Alcoholic Fathers Pose A Risk of Fetal Alcohol Syndrome In Their Offsprings

fetal alcohol syndrome

According to new research, fathers who consume alcohol before getting pregnant may have fetal alcohol syndrome. This study puts fathers as well as mothers under pressure to reduce their alcohol usage. The results show that instead of just focusing on mothers’ contributions, which has been the case in most studies to date, research needs to look at the father’s participation in fetal alcohol syndrome.

However, new research has discovered that a father’s alcohol consumption has a greater impact on several craniofacial features than maternal alcohol exposure.

Dr Michael Golding, the lead author, said,

We found that male exposures actually drive certain craniofacial differences much stronger than maternal exposures do, so this programming effect that’s coming through sperm has a profound effect on the organization of the face and the growth and proportion of different facial features

When it was the dad drinking, we saw a profound shift in the organization of the face

Fetal alcohol syndrome has a complicated diagnosis. Doctors can confirm the fetus’s exposure to alcohol through the mother’s drinking habits during pregnancy. However, this poses challenges because mothers deny consuming alcohol during their pregnancy.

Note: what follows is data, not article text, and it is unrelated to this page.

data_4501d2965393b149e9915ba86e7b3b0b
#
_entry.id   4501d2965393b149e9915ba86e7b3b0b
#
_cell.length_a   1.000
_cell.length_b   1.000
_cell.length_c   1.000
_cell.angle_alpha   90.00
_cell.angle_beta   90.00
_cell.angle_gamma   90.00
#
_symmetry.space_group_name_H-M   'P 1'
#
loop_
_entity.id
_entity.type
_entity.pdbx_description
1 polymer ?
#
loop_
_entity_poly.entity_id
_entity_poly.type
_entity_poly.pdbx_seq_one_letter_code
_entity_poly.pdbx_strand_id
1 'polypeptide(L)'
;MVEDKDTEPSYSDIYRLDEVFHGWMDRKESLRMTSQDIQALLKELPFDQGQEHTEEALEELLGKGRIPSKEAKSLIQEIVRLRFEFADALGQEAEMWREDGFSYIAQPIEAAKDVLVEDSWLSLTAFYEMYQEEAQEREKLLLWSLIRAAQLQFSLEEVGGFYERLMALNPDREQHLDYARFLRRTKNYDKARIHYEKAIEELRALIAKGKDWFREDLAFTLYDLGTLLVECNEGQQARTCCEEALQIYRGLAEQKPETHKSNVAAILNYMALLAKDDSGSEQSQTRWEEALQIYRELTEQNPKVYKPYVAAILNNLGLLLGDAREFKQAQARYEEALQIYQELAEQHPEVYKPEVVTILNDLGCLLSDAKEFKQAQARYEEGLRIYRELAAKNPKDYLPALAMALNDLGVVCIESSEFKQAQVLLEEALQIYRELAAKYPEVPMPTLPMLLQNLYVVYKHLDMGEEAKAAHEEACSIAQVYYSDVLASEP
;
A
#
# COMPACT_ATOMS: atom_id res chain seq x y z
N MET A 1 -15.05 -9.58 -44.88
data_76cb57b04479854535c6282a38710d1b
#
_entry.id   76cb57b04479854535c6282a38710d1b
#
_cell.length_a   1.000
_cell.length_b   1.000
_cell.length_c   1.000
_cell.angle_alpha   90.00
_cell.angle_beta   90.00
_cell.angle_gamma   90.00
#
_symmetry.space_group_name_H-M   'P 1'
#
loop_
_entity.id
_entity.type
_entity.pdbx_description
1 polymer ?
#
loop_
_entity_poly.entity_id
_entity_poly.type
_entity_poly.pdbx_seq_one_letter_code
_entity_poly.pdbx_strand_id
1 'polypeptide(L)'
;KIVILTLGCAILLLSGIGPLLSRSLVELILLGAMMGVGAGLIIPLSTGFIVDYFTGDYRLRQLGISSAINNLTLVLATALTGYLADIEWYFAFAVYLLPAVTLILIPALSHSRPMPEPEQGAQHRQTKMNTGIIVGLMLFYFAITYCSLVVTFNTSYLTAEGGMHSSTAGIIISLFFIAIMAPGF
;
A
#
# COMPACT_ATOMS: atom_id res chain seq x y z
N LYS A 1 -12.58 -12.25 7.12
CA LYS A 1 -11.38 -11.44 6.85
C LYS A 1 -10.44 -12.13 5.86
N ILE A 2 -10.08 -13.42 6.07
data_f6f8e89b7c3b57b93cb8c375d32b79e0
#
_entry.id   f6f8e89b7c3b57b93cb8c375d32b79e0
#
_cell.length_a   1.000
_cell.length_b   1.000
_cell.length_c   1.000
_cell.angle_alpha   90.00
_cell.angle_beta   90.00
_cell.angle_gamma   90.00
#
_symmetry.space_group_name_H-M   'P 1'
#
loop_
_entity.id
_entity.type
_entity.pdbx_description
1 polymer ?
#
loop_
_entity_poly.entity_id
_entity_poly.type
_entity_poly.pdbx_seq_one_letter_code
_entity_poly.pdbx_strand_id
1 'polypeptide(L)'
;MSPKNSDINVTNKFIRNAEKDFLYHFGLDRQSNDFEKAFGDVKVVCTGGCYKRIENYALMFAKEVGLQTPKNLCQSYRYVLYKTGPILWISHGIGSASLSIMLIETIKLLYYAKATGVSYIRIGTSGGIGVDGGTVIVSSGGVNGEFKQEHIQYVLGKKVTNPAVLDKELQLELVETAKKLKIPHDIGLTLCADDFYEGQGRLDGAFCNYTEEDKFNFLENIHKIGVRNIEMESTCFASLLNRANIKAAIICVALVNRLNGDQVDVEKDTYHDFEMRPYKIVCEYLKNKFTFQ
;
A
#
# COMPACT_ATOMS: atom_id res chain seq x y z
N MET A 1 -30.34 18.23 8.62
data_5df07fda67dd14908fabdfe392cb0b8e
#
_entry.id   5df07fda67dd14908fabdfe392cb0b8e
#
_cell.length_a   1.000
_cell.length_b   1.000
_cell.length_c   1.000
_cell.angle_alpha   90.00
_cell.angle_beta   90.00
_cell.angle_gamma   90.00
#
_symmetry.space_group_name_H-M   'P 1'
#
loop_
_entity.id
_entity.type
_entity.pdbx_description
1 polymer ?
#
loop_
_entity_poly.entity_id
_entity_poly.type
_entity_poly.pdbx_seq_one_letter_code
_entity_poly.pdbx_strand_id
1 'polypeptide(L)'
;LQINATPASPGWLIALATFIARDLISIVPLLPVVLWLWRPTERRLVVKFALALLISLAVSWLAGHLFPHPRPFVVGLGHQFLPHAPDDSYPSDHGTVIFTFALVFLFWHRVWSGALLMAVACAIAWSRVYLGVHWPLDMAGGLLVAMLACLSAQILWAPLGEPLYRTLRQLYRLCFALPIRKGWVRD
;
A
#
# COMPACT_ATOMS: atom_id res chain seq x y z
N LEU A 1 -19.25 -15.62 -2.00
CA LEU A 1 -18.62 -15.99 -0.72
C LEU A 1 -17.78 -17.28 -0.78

Golding said,

When doctors suspect a child has FAS, they sit down with the mother to confirm the diagnosis by discussing her drinking habits during pregnancy

It’s not uncommon for the mother to deny consuming alcohol while pregnant. When they do, there’s this stigma or this notion that women are lying about their alcohol use.” 

The researchers experimented on mouse models to compare the effects of alcohol consumption by the parents and mother and father individually before conception. They detected craniofacial deformities in the kids when each parent drank alcohol identical to that found in human children. However, the defects were higher when the father drank.

Outlining the impact of alcohol use before conception can have a positive effect on the current alcohol policy.

Golding explains,

Change the alcohol warning label to remove the maternal emphasis and put it on both parents to say, ‘The decision to consume this beverage can have significant, life-changing consequences to a future child

Right now, the warning label only conveys part of the story. We must get that message out into the world as quickly as possible


Please enter your comment!
Please enter your name here